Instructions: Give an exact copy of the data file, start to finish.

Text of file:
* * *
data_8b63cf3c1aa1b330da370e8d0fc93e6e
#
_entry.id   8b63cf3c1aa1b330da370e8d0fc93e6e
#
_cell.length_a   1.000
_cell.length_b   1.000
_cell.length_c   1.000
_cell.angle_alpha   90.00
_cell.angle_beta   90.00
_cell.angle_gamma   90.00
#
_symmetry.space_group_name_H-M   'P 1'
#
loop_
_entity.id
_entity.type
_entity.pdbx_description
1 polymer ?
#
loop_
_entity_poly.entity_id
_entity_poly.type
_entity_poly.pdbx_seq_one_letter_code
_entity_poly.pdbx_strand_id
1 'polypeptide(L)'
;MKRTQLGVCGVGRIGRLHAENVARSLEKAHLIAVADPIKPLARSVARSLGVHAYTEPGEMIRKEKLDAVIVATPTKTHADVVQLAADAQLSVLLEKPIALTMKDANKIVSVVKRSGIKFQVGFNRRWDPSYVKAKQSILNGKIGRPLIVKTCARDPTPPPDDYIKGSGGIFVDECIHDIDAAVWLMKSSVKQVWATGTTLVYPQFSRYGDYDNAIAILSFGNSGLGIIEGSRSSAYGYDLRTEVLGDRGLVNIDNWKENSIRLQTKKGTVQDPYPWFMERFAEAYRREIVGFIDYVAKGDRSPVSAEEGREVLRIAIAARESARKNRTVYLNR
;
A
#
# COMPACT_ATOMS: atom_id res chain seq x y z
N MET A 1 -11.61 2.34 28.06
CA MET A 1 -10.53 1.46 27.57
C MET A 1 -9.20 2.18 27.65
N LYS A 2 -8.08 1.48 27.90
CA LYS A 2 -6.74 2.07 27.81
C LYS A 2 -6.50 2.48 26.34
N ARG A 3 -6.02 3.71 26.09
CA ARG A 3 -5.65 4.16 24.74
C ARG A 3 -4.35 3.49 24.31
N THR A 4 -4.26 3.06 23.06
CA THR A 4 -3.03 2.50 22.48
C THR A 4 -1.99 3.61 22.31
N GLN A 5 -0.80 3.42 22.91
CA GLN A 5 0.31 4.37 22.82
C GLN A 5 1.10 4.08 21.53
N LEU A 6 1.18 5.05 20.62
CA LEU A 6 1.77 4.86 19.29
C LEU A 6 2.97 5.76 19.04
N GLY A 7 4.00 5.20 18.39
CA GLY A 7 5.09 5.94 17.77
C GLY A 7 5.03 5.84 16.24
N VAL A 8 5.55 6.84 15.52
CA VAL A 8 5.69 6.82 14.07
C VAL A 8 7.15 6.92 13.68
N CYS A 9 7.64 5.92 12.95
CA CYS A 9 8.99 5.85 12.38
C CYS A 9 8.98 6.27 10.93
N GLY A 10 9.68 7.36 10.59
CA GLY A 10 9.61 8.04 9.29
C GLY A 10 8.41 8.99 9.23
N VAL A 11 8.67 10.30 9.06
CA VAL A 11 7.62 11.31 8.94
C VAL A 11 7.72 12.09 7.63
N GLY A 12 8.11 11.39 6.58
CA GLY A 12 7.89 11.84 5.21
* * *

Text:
data_8b63cf3c1aa1b330da370e8d0fc93e6e
#
_entry.id   8b63cf3c1aa1b330da370e8d0fc93e6e
#
_cell.length_a   1.000
_cell.length_b   1.000
_cell.length_c   1.000
_cell.angle_alpha   90.00
_cell.angle_beta   90.00
_cell.angle_gamma   90.00
#
_symmetry.space_group_name_H-M   'P 1'
#
loop_
_entity.id
_entity.type
_entity.pdbx_description
1 polymer ?
#
loop_
_entity_poly.entity_id
_entity_poly.type
_entity_poly.pdbx_seq_one_letter_code
_entity_poly.pdbx_strand_id
1 'polypeptide(L)'
;MKRTQLGVCGVGRIGRLHAENVARSLEKAHLIAVADPIKPLARSVARSLGVHAYTEPGEMIRKEKLDAVIVATPTKTHADVVQLAADAQLSVLLEKPIALTMKDANKIVSVVKRSGIKFQVGFNRRWDPSYVKAKQSILNGKIGRPLIVKTCARDPTPPPDDYIKGSGGIFVDECIHDIDAAVWLMKSSVKQVWATGTTLVYPQFSRYGDYDNAIAILSFGNSGLGIIEGSRSSAYGYDLRTEVLGDRGLVNIDNWKENSIRLQTKKGTVQDPYPWFMERFAEAYRREIVGFIDYVAKGDRSPVSAEEGREVLRIAIAARESARKNRTVYLNR
;
A
#
# COMPACT_ATOMS: atom_id res chain seq x y z
N MET A 1 -11.61 2.34 28.06
CA MET A 1 -10.53 1.46 27.57
C MET A 1 -9.20 2.18 27.65
N LYS A 2 -8.08 1.48 27.90
CA LYS A 2 -6.74 2.07 27.81
C LYS A 2 -6.50 2.48 26.34
N ARG A 3 -6.02 3.71 26.09
CA ARG A 3 -5.65 4.16 24.74
C ARG A 3 -4.35 3.49 24.31
N THR A 4 -4.26 3.06 23.06
CA THR A 4 -3.03 2.50 22.48
C THR A 4 -1.99 3.61 22.31
N GLN A 5 -0.80 3.42 22.91
CA GLN A 5 0.31 4.37 22.82
C GLN A 5 1.10 4.08 21.53
N LEU A 6 1.18 5.05 20.62
CA LEU A 6 1.77 4.86 19.29
C LEU A 6 2.97 5.76 19.04
N GLY A 7 4.00 5.20 18.39
CA GLY A 7 5.09 5.94 17.77
C GLY A 7 5.03 5.84 16.24
N VAL A 8 5.55 6.84 15.52
CA VAL A 8 5.69 6.82 14.07
C VAL A 8 7.15 6.92 13.68
N CYS A 9 7.64 5.92 12.95
CA CYS A 9 8.99 5.85 12.38
C CYS A 9 8.98 6.27 10.93
N GLY A 10 9.68 7.36 10.59
CA GLY A 10 9.61 8.04 9.29
C GLY A 10 8.41 8.99 9.23
N VAL A 11 8.67 10.30 9.06
CA VAL A 11 7.62 11.31 8.94
C VAL A 11 7.72 12.09 7.63
N GLY A 12 8.11 11.39 6.58
CA GLY A 12 7.89 11.84 5.21